Dear Baby Girl

Dear Baby Girl, We meet again. The first time we met you scared the crap out of me and you probably don’t remember because you were really sick. So sick that I thought you weren’t gonna make it. It was early in the morning and you decided you were ready to meet the world. Even though I don’t know if the world was quite ready to meet you. See I’m in the NICU where we take care of really small really sick babies. And when the OB doctors told us you were only 29 weeks, we knew you would have to come stay with us in the NICU for a while. We had everything set up for you, a nice warming mattress, a plastic bag to keep you from losing too much heat, that cute pink and blue striped hat, and most important the little machine to help you breath until you could make it upstairs. As we prepared for you , the anesthesia and OB doctors whisked around the room prepping your mom who looked scared and worried. I wanted to tell her that we were gonna do everything we could to make sure you were alright but she had enough scary people in masks talking to her. They put her to sleep and I couldn’t see behind the curtain but I could sense the urgency. They really wanted to get you out, and fast. “Baby out!” Someone yelled. But you didn’t yell back, no cry, no gurgling, no nothing. And when I saw them walking over to the warmer with you lying blue and limp in a blanket my heart dropped. I had been to plenty of deliveries before. But none like this. You were so small and fragile. We immediately put you in the bag and began giving you breaths with our little breath machine that we were so grateful we brought. But you weren’t responding to those, and I couldn’t feel your heart rate pulsing through your umbilicus. Maybe it’s going to quick and I just can’t feel it? So I grabbed my huge adult cardiology stethoscope and listened with all my might, blood smattered all over the bell, and still nothing. So because you weren’t breathing on your own, we had to put a tube into your tiny lungs. We stared at the little monitor to see if your oxygen got better and if you heart rate was faster but you wouldn’t budge.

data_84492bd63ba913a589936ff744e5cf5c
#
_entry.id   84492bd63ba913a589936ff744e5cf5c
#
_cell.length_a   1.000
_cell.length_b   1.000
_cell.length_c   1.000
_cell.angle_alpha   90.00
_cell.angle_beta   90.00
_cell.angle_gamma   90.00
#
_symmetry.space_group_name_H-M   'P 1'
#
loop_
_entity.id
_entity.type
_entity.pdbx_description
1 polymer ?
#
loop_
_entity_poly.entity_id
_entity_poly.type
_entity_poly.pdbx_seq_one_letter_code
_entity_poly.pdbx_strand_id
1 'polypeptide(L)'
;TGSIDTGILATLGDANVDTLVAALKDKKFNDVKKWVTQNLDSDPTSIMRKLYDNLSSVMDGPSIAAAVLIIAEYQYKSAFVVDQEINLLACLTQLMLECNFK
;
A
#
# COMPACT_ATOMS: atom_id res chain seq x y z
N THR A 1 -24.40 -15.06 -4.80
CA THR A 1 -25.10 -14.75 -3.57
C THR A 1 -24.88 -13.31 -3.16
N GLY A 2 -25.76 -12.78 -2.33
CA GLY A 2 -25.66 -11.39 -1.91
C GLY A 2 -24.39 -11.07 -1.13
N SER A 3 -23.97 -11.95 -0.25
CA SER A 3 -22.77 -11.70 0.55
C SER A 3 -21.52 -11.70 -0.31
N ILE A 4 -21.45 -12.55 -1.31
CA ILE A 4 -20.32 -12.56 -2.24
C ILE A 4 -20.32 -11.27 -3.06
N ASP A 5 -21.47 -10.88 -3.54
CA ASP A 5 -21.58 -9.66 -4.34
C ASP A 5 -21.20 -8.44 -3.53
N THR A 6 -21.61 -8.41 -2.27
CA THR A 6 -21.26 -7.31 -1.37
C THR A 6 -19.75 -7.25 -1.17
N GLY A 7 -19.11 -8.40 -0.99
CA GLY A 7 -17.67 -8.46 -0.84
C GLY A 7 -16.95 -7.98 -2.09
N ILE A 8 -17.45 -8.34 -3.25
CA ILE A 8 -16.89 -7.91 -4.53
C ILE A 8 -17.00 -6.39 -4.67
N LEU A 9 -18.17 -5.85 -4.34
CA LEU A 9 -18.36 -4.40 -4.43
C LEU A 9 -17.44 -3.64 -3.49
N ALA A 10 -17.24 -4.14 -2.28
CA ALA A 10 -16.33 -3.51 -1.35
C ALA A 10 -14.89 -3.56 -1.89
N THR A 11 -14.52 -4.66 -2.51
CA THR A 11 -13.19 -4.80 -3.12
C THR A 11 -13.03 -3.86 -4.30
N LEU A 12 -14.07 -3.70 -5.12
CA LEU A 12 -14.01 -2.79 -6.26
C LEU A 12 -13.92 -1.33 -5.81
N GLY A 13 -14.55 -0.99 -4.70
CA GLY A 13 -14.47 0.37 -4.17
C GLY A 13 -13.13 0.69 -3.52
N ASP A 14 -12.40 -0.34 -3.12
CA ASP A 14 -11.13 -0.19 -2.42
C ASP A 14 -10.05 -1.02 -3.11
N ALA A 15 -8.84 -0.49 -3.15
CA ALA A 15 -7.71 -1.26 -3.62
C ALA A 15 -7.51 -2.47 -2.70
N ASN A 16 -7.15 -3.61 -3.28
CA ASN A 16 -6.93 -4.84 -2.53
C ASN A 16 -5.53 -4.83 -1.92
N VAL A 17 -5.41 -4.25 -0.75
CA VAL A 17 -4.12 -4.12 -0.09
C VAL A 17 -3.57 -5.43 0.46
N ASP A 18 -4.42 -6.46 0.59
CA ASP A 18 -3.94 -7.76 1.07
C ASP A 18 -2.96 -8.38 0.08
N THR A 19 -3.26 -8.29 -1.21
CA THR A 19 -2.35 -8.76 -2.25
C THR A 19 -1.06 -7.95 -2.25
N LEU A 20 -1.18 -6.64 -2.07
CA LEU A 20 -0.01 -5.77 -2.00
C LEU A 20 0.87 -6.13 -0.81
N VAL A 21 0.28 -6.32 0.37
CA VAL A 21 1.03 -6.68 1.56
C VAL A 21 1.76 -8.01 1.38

Your body lied there limp and pale, and all I could think in my head was that you weren’t gonna make it. That you would never get the chance for your mother to hold you and feed you, you would never get you first set of vaccines or your first set of teeth, you would never get to play with the other children at school and grow up to be what ever you wanted to be.

And then you turned pink, just like that. Your heart rate came right up, your chest wall started moving on it’s own. You were squirming around. You were alive! We were finally able to stabilize you and bring you up to the NICU where you decided you didn’t need the tube any more and we were able to put you on less respiratory support. You will never you understand, that you gave me such a gift that I had never experienced with such intensity: the gift of saving a life. You made me feel like a bad ass, like I could accomplish anything. But at the same time, you humbled me and reminded me why all the things I learn are so important, why I need to read more, be more diligent, always strive to be the best doctor I can be. I visit you everyday in the NICU, even though I’m not the doctor on your team. You scared me baby girl and looking at you through the incubator glass keeps me going. You still have a long road ahead, and I’m glad I was there for the beginning. With Love, Gorjus Doc PS: please don’t do that again!